Friday, April 20, 2018

Stereotypes? Ye or nae?

There’s a song by the Specials with lyrics that go something like ‘he’s just a stereotype, he doesn’t really exist’. It goes on about this lad who claims he has loads of girls every night, drinks his own body weight in pints  and is the 'great bloke' that  many aspire to be. By the end of the song, the mum is wondering where her son is and of course he’s wrapped his car round a lamppost.
Do stereotypes exist?
When I do a character workshop, I ask the ‘class’ to shout out words to describe an ‘accountant’. I  write each suggestion on one of two pieces of  A 1 paper. Inevitably two types of accountant appear.

Number one is an accountant who works for a firm of accountants; tall, handsome, strong good quality aftershave, BMW, gym membership, model like wife or girlfriend,   good suit, on his way up the career ladder.
Number two is an accountant who does the books in a bean factory, doesn’t drive, lives alone except maybe for an old cat, or an arthritic beagle, brown suit, egg stain down the front of his crumpled shirt, older, balding, might have some personal hygiene issues,  not very well off… and so it goes on.
Then of course, we start to play around with it….who has the old mother to live with him so she’s not in a home,  who is a terrorist, who is a serial killer, who lives in a house piled high with old newspapers, who accidentally killed their wee sister.
There is a no thrill unless we know what to expect – and don’t get it.
On my trip to Germany recently I met three people. I’d like to introduce you to  them.  They were great, I was so fascinated by them, I wanted to put them in a box so I could re examine them later to stick in a book. And make sure they were real.
One was a beautiful man. I had to check that he was a man. More than once. He was cabin crew for a German airline, and he was beautiful in a Pete Murphy type of way, cheekbones that could cut a hedge. Finely manicured eyebrows and shiny hair cut to one length- the length longer than shoulder level. He dressed in his uniform ( impeccably pressed), including the cufflinks of the airline,  and had an arrangement of  coat with collar up,  his shirt collar down, some type of cravat round his neck. He had epaulettes to die for.  People did giggle at his safety demo as he was so stylishly dismissive….’lights will appear to guide you to safety, the emergency exits are located etcs’  were all done with a rather bored, pouting petulance, a flap of the hand, a toss of the head.  He was acting his role, and he was marvellous at it. If insouciance was an Olympic sport .......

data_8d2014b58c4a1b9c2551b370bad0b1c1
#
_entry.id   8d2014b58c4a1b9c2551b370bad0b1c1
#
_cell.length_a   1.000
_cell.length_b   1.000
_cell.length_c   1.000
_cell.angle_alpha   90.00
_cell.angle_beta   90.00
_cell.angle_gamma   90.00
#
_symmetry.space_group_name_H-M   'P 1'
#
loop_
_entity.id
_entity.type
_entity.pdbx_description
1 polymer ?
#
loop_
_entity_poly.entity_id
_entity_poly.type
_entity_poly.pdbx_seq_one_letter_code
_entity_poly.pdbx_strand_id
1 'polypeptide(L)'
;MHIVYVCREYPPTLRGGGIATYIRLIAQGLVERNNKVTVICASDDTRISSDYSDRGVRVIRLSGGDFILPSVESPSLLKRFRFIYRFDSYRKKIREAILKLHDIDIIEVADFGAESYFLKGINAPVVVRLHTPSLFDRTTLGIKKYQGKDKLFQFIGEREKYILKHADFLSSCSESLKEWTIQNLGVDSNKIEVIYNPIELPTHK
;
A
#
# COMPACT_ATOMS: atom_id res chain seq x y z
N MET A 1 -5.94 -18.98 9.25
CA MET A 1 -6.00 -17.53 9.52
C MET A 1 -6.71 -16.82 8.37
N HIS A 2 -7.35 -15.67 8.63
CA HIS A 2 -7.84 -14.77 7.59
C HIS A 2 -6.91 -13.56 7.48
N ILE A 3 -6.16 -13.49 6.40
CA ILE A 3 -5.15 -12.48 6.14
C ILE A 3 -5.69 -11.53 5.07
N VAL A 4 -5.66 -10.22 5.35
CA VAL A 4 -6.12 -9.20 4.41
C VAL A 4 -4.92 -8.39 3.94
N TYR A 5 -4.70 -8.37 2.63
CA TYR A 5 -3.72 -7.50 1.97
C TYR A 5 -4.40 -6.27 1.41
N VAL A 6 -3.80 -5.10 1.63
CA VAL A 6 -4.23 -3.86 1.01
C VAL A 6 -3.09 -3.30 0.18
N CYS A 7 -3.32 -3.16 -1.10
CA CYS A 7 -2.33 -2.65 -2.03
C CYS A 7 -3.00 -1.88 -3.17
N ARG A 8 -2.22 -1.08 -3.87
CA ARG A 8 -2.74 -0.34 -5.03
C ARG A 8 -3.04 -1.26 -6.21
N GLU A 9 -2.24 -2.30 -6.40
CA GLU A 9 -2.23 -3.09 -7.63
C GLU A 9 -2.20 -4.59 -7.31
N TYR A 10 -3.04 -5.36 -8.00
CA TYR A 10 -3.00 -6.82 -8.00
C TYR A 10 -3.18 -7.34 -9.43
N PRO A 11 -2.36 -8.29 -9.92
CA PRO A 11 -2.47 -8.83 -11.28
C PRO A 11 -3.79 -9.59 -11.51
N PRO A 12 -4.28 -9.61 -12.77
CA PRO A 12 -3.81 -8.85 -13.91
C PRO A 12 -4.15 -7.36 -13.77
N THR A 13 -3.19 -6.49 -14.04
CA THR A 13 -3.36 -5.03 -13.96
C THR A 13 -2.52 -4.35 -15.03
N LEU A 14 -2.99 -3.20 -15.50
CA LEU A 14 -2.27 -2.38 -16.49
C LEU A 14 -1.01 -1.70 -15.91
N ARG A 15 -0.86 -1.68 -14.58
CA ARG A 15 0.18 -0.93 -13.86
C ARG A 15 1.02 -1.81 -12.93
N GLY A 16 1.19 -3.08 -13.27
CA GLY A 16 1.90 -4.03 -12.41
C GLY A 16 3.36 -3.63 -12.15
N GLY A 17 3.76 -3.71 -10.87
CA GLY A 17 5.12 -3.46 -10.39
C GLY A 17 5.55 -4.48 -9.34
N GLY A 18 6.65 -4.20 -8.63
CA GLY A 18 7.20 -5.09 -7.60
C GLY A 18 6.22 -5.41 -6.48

Pete Murphy in the Maxwell ad.
                                                                  Mr Cheekbones.
I suspect he might have been a part time model, roughing it on a budget flight of German students.
His companion was a female Glaswegian, holding onto her thirties with her dying breath. She was orange, tango tanned to the extreme end of a Dulux Satsuma colour chart. Her uniform was a size 12, she wasn’t. Her make up was by Picasso,  waistline sponsored by Cadburys (Hershey for those readers  stateside). But it was her hair! Huge drug dealer doughnut hair  plus!  Our motorhome has a better chance of going  under a low bridge than her hair did. Get some straw, stick on top of a pumpkin  and pile it as high as you can--- you’ll be close.
 The contrast between them kept the passengers amused for the entire journey. If anybody  had been sick during that flight, she would have sorted it out. He would have been left in charge of her hair.

Then there was ….what shall we call him ‘Mr Mann’?  Last year, he caught our attention on the trip for being a potential pain in the backside. We had him fixed in our psyche, he didn’t remember us at all. He’s the  kind of guy that when he talks to you, you want to back away. Because he tells you things. Everything.  He even knows what side of the coach to sit on to avoid the sun. and at what part of the journey to change to the other side. Fair to say he was a large man, the kind who wears white socks under his sandals and Baden Powel shorts , all very Eric Morecombe. The weirdest thing about him was his wife, who he referred to as ‘wifey’ - all the time. In the third person when she was standing right in front of him. She wasn’t a long suffering person at all, at first I thought she might be deaf. Maybe his constant monologues of  crown green bowling scores and movements of Saturn  in the night sky around his  garden hut may have permanently damaged her hearing. But no, she bounced around with that cheery winsomness  found in newly recruited born again Christians, she wore flat lace up brogues and ….wait for it… American tan tights. Thick ones. Her clothes were circa 1974…  waist length straight grey hair pulled back in a clasp.   But there was two things unexpected about her-  she was passionate about wine, right down to the grape and the vineyard.
                                                            Morecombe and Wise, shorts and cream tea!
 And, the final thing. Her love of deep, red lipstick. Her face, unadorned by any other decoration or colour, always had lips beautifully filled and never smudged, never absent or smeared on her teeth. It was just perfect.
As my gran used to say, there’s nought as queer as folk, and that’s what makes them  wonderful!
Caro Ramsay 20 4 2018


  1. So, when does a stereotype become an archetype? Just wondering ...

    Sounds like you had an entertaining trip. People watching is one of my favourite pastimes!


  2. Sounds as if Mr. Mann's wife and young blade runner cheekbones could make beautiful music together at the cosmetics counter.

  3. How come the people I fly with are never this interesting? signed, Bored on Board,